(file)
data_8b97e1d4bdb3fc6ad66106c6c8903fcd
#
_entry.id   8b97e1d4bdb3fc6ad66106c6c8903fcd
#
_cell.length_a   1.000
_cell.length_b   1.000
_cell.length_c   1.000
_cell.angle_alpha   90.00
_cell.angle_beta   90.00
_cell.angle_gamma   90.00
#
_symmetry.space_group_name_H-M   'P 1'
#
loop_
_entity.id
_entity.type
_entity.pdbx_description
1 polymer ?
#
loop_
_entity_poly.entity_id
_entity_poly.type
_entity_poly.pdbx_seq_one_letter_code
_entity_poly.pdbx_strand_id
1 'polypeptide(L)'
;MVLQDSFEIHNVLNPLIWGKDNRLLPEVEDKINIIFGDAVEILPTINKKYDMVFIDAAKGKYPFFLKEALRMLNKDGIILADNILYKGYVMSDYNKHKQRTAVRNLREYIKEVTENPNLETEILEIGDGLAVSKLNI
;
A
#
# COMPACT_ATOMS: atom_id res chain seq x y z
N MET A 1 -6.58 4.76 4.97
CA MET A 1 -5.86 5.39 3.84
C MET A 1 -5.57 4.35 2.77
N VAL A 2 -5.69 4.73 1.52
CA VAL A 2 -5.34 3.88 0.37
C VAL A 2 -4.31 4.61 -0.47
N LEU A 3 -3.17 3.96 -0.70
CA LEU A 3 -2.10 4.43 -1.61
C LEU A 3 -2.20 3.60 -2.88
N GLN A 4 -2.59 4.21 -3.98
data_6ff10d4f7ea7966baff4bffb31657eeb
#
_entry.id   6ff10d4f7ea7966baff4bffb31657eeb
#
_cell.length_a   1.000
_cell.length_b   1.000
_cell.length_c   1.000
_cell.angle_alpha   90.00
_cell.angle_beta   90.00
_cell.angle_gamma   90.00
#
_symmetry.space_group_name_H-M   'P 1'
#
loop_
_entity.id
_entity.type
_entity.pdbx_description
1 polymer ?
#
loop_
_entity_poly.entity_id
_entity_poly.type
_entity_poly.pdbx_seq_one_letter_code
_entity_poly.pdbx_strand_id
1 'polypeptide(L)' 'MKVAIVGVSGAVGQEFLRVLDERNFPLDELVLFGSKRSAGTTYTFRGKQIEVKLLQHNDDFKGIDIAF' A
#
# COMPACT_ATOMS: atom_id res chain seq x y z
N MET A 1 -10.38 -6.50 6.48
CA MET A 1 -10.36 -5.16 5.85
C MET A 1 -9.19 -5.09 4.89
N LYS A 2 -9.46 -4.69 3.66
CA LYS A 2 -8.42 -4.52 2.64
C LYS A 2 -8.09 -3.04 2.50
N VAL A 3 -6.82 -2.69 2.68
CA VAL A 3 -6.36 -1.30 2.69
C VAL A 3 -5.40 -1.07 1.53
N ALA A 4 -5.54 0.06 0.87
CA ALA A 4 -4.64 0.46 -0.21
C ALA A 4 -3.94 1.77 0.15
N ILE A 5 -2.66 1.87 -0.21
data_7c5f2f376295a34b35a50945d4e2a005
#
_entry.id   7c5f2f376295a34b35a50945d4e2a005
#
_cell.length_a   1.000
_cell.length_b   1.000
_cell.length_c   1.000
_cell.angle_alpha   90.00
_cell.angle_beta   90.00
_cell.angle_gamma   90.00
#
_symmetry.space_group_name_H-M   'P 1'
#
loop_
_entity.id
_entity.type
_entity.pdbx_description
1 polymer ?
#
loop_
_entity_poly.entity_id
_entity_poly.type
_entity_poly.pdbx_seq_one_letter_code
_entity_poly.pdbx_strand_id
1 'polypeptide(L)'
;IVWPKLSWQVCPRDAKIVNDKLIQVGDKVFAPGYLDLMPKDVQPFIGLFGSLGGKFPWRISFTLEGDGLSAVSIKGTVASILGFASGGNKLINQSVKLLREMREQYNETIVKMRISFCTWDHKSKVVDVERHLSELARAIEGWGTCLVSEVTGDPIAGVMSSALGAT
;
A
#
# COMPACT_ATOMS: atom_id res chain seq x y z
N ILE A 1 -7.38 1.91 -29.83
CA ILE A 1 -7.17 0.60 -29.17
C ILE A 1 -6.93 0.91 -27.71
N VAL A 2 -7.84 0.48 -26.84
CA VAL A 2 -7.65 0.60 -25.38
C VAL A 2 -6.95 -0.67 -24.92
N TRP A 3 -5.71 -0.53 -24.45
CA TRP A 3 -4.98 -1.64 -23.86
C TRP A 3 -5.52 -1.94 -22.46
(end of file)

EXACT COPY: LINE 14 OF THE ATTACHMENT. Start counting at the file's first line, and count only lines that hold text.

loop_